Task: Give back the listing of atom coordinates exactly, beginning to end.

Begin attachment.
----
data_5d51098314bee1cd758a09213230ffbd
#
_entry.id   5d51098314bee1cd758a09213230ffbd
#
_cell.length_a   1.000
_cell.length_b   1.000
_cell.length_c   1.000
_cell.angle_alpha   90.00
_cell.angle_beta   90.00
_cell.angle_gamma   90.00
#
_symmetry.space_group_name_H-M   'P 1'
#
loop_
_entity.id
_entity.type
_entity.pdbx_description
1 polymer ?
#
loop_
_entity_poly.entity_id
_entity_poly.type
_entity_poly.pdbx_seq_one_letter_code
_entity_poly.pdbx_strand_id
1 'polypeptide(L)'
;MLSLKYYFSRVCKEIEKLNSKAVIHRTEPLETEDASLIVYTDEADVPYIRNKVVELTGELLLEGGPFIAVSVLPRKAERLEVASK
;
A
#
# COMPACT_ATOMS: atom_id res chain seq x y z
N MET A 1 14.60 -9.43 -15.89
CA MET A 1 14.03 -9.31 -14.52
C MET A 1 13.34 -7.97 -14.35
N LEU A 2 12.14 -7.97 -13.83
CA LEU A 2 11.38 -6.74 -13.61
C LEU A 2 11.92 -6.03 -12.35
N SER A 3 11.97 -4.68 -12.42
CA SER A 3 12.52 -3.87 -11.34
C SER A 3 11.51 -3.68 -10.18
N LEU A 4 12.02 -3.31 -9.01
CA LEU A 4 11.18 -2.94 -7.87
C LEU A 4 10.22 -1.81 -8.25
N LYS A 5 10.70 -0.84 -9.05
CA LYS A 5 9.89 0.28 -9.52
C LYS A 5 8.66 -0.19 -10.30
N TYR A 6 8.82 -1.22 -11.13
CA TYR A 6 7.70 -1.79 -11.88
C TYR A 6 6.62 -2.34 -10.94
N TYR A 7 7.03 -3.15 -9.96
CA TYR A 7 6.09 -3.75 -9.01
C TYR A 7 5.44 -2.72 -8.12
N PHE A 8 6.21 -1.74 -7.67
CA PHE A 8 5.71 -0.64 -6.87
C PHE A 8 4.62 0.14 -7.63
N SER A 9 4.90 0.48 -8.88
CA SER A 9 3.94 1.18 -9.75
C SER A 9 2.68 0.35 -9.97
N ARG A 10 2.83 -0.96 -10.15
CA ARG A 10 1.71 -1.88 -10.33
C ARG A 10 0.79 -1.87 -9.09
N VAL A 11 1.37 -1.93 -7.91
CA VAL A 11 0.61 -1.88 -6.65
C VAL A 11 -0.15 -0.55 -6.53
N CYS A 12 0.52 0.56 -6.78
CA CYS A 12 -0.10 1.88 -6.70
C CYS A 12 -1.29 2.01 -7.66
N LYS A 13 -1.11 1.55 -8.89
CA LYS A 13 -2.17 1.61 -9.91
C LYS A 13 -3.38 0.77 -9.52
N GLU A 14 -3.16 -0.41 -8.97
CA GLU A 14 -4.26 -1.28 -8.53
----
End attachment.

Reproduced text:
data_5d51098314bee1cd758a09213230ffbd
#
_entry.id   5d51098314bee1cd758a09213230ffbd
#
_cell.length_a   1.000
_cell.length_b   1.000
_cell.length_c   1.000
_cell.angle_alpha   90.00
_cell.angle_beta   90.00
_cell.angle_gamma   90.00
#
_symmetry.space_group_name_H-M   'P 1'
#
loop_
_entity.id
_entity.type
_entity.pdbx_description
1 polymer ?
#
loop_
_entity_poly.entity_id
_entity_poly.type
_entity_poly.pdbx_seq_one_letter_code
_entity_poly.pdbx_strand_id
1 'polypeptide(L)'
;MLSLKYYFSRVCKEIEKLNSKAVIHRTEPLETEDASLIVYTDEADVPYIRNKVVELTGELLLEGGPFIAVSVLPRKAERLEVASK
;
A
#
# COMPACT_ATOMS: atom_id res chain seq x y z
N MET A 1 14.60 -9.43 -15.89
CA MET A 1 14.03 -9.31 -14.52
C MET A 1 13.34 -7.97 -14.35
N LEU A 2 12.14 -7.97 -13.83
CA LEU A 2 11.38 -6.74 -13.61
C LEU A 2 11.92 -6.03 -12.35
N SER A 3 11.97 -4.68 -12.42
CA SER A 3 12.52 -3.87 -11.34
C SER A 3 11.51 -3.68 -10.18
N LEU A 4 12.02 -3.31 -9.01
CA LEU A 4 11.18 -2.94 -7.87
C LEU A 4 10.22 -1.81 -8.25
N LYS A 5 10.70 -0.84 -9.05
CA LYS A 5 9.89 0.28 -9.52
C LYS A 5 8.66 -0.19 -10.30
N TYR A 6 8.82 -1.22 -11.13
CA TYR A 6 7.70 -1.79 -11.88
C TYR A 6 6.62 -2.34 -10.94
N TYR A 7 7.03 -3.15 -9.96
CA TYR A 7 6.09 -3.75 -9.01
C TYR A 7 5.44 -2.72 -8.12
N PHE A 8 6.21 -1.74 -7.67
CA PHE A 8 5.71 -0.64 -6.87
C PHE A 8 4.62 0.14 -7.63
N SER A 9 4.90 0.48 -8.88
CA SER A 9 3.94 1.18 -9.75
C SER A 9 2.68 0.35 -9.97
N ARG A 10 2.83 -0.96 -10.15
CA ARG A 10 1.71 -1.88 -10.33
C ARG A 10 0.79 -1.87 -9.09
N VAL A 11 1.37 -1.93 -7.91
CA VAL A 11 0.61 -1.88 -6.65
C VAL A 11 -0.15 -0.55 -6.53
N CYS A 12 0.52 0.56 -6.78
CA CYS A 12 -0.10 1.88 -6.70
C CYS A 12 -1.29 2.01 -7.66
N LYS A 13 -1.11 1.55 -8.89
CA LYS A 13 -2.17 1.61 -9.91
C LYS A 13 -3.38 0.77 -9.52
N GLU A 14 -3.16 -0.41 -8.97
CA GLU A 14 -4.26 -1.28 -8.53